PFL CEO: There’s room at the top

Mixed martial arts is not a real sport. The Seattle Seahawks don’t get a Super Bowl slot because they sell the most apparel, but in MMA, it can happen – the fans get the fights they most want to see. The Professional Fighters League (PFL) has a different model, with a regular season in which fighters qualify to make the tournament, and the winner in each division making $1,000,000.

PFL CEO Peter Murray spoke recently with Kelsey McCarson for Heavy, and argued that the format will elevate the promotion up to the highest levels, alongside the UFC. Further, Murray noted that basketball fans are offered 6,000 events between the NBA and top-level college games, whereas between the UFC, Bellator, and PFL combined, MMA fans get around 100 events a year.

“We’re going after a very rabid fanbase,” said Murray. “Those rabid fans of MMA…want more MMA content.”

“There’s so much room for more than one leader in this sport. We’re focusing on our opportunity with the PFL, but as we look at the marketplace of 450 million fans, it’s quite simple: We’re not asking fans to choose one organization over another.”

“The promotion based format, we believe, is broken. … Why not make it better?” 

“We dialed in on what works in other sports, and we have the credibility and authenticity with MMA with great fighters and an incredible presentation and production value. But when you overlay a true sports season format, broader sports fans will understand how that works. It’s programmatic. There’s a beginning, middle, and end.”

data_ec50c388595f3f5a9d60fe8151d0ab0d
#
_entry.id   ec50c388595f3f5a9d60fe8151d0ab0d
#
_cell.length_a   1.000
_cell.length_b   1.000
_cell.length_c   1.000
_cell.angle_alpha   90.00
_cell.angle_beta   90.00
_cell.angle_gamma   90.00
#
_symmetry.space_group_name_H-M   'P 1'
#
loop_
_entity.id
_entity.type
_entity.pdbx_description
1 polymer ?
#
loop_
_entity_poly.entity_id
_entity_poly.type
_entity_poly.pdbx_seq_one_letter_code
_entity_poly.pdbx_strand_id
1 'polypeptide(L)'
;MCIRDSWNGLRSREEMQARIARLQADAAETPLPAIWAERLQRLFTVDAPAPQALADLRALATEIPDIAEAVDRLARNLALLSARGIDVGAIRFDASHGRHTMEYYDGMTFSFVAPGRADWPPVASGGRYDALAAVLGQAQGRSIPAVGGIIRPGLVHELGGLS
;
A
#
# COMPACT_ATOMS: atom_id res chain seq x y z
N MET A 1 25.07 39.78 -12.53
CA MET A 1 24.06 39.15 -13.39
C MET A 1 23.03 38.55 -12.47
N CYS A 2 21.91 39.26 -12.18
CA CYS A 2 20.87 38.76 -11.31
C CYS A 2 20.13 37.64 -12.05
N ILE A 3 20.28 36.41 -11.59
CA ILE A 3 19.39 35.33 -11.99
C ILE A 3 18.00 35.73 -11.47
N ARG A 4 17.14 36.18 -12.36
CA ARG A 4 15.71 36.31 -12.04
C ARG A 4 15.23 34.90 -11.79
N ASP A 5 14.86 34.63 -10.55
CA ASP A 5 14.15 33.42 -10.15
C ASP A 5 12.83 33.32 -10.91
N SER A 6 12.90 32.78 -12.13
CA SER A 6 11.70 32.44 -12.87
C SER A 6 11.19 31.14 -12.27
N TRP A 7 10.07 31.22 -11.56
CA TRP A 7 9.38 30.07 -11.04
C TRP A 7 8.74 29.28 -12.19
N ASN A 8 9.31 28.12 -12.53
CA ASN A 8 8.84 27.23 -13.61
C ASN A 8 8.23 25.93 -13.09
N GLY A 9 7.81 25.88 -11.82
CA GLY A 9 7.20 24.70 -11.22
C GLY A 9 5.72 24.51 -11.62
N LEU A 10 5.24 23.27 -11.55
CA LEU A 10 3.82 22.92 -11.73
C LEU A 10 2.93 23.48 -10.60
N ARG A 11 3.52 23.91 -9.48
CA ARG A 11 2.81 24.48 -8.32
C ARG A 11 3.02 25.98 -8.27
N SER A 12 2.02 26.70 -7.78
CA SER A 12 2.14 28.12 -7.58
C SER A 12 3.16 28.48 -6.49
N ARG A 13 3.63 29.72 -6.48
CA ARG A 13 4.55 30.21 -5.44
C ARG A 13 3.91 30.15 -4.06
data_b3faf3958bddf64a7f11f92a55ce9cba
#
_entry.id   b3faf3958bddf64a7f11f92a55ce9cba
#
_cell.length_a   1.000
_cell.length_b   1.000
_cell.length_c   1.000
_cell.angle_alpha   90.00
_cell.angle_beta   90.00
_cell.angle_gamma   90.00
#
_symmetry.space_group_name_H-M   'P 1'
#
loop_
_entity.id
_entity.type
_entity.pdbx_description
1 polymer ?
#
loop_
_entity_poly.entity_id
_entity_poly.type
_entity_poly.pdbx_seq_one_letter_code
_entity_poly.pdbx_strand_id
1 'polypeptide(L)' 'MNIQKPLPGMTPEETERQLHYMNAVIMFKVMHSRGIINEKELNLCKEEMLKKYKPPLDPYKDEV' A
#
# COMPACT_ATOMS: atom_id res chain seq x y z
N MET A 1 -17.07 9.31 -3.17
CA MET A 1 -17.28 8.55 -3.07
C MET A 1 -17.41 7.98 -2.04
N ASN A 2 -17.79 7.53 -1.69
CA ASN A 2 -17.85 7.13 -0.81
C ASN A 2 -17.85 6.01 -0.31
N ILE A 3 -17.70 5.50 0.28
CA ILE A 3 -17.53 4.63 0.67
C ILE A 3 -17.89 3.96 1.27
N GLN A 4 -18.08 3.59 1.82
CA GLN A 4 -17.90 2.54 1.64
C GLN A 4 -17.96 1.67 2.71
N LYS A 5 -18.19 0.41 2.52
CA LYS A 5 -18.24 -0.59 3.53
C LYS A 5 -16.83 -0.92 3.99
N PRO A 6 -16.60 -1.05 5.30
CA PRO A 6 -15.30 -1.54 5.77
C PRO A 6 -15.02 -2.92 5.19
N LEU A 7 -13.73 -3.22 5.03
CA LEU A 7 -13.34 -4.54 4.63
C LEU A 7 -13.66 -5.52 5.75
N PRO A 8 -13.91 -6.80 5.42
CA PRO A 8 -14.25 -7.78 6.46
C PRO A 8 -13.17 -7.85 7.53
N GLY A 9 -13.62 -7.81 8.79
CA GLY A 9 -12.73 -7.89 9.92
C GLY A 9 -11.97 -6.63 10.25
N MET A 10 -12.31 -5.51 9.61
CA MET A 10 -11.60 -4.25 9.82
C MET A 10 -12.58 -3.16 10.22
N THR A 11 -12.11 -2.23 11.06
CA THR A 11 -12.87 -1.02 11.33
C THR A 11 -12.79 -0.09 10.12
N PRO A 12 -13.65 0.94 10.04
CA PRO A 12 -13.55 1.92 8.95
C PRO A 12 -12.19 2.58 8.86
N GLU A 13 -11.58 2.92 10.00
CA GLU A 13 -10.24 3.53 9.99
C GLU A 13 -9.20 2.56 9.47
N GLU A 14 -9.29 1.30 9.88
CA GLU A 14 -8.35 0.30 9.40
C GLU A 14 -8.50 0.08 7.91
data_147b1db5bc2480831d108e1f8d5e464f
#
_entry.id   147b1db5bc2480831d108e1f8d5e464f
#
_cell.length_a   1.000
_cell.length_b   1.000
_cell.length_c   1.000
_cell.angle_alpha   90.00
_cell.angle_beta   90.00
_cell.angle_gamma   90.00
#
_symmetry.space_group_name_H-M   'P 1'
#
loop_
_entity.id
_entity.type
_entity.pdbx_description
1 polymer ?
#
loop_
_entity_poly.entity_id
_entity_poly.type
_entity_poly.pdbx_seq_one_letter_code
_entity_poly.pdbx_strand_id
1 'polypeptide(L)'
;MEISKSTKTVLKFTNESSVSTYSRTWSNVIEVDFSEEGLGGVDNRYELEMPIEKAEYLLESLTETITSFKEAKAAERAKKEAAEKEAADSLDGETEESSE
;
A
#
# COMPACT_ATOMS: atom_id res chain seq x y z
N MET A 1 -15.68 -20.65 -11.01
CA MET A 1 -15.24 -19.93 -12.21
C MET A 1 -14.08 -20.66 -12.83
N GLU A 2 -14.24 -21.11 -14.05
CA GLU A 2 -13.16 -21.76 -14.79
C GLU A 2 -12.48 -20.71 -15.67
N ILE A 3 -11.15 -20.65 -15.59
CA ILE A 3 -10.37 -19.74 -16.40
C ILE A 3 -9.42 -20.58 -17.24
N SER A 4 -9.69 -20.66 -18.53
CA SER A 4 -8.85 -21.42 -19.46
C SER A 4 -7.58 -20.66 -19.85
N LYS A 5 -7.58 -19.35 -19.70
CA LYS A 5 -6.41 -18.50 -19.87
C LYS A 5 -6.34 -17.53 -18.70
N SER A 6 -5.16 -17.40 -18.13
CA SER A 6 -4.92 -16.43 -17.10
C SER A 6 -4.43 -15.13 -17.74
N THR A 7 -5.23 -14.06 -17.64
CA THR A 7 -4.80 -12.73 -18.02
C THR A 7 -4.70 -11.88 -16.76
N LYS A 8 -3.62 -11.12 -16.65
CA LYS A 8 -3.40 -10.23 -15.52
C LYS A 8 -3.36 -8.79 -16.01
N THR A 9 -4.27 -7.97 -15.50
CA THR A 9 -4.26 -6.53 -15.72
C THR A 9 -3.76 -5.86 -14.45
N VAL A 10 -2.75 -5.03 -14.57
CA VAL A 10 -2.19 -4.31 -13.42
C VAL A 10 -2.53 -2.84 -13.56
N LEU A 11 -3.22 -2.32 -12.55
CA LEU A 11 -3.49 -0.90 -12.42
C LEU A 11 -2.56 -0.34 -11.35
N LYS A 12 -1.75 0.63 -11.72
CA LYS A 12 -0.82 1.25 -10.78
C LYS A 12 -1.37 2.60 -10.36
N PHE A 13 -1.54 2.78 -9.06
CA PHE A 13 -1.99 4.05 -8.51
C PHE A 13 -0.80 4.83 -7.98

“For the fighters, it’s all about merit. It’s performance-based. It really speaks to most fighters’ competitive drive. … It’s a meritocracy,” Murray said. “If you win, you advance. If you lose, you go home. There’s drama in that.”

Unfortunately, due to the COVID-19 global pandemic, the drama in the PFL is two-time featherweight tournament winner Lance Palmer threatening to sue the promotion. Still, Murray is firm in his belief that not trying to put on events until 2021 was the right stance.

“There were two guiding principles to the decision,” he said. “First, the safety of our fighters and operational staff.”

“Secondly, from a business perspective, we’ve had so much success over two short years where we executed two seasons with great results, and we thought anything short of a full season format did not make sense for us.”

“We are committed to growing the sport, doing it with distinction and obviously scaling the PFL. We’re well on our way on to many metrics. Globally, we’re the No. 2 MMA organization in the world…in a very short time.”

“We focus relentlessly on the product, delivering a quality and innovative product for a fanbase which is now 450 million strong who are craving for access to premium MMA. They have room to consume more than is being presented to them today, we’re going to fill that void.”

Unfortunately, Murray reminds a little of an Aikido expert, explaining in ardent detail why his art is extremely effective, without proving it. There are a few simple questions. UG, do you find the current promotion format to be broken? Do you wish you had a lot more MMA content available? With the UFC holding events every weekend, and Bellator and ONE returning in force, and dozens more promotions streaming on and UFC Fight Pass, among other aggregation platforms, do you want more MMA content in 2021?

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